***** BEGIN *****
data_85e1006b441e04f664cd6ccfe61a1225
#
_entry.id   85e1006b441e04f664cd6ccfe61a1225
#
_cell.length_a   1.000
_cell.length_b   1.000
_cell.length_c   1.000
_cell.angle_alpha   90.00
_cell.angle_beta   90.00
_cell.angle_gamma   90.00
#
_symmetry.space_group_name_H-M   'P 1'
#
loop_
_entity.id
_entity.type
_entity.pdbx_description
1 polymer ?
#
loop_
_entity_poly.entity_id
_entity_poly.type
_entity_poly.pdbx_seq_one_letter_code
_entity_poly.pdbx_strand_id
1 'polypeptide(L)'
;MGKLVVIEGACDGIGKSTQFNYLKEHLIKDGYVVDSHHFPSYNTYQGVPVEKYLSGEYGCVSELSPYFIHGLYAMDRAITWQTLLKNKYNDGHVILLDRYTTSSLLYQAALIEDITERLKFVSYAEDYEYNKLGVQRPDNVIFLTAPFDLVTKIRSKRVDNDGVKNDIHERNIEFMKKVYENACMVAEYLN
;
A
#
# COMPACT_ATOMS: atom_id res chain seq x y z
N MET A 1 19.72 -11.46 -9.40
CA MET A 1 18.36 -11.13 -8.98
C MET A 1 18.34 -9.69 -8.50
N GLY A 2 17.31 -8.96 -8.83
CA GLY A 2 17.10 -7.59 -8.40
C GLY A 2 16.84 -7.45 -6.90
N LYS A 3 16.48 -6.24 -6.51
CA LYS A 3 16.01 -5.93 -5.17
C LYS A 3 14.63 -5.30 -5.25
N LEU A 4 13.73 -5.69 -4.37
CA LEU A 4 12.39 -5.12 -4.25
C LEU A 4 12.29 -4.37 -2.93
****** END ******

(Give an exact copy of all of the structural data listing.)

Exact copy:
data_85e1006b441e04f664cd6ccfe61a1225
#
_entry.id   85e1006b441e04f664cd6ccfe61a1225
#
_cell.length_a   1.000
_cell.length_b   1.000
_cell.length_c   1.000
_cell.angle_alpha   90.00
_cell.angle_beta   90.00
_cell.angle_gamma   90.00
#
_symmetry.space_group_name_H-M   'P 1'
#
loop_
_entity.id
_entity.type
_entity.pdbx_description
1 polymer ?
#
loop_
_entity_poly.entity_id
_entity_poly.type
_entity_poly.pdbx_seq_one_letter_code
_entity_poly.pdbx_strand_id
1 'polypeptide(L)'
;MGKLVVIEGACDGIGKSTQFNYLKEHLIKDGYVVDSHHFPSYNTYQGVPVEKYLSGEYGCVSELSPYFIHGLYAMDRAITWQTLLKNKYNDGHVILLDRYTTSSLLYQAALIEDITERLKFVSYAEDYEYNKLGVQRPDNVIFLTAPFDLVTKIRSKRVDNDGVKNDIHERNIEFMKKVYENACMVAEYLN
;
A
#
# COMPACT_ATOMS: atom_id res chain seq x y z
N MET A 1 19.72 -11.46 -9.40
CA MET A 1 18.36 -11.13 -8.98
C MET A 1 18.34 -9.69 -8.50
N GLY A 2 17.31 -8.96 -8.83
CA GLY A 2 17.10 -7.59 -8.40
C GLY A 2 16.84 -7.45 -6.90
N LYS A 3 16.48 -6.24 -6.51
CA LYS A 3 16.01 -5.93 -5.17
C LYS A 3 14.63 -5.30 -5.25
N LEU A 4 13.73 -5.69 -4.37
CA LEU A 4 12.39 -5.12 -4.25
C LEU A 4 12.29 -4.37 -2.93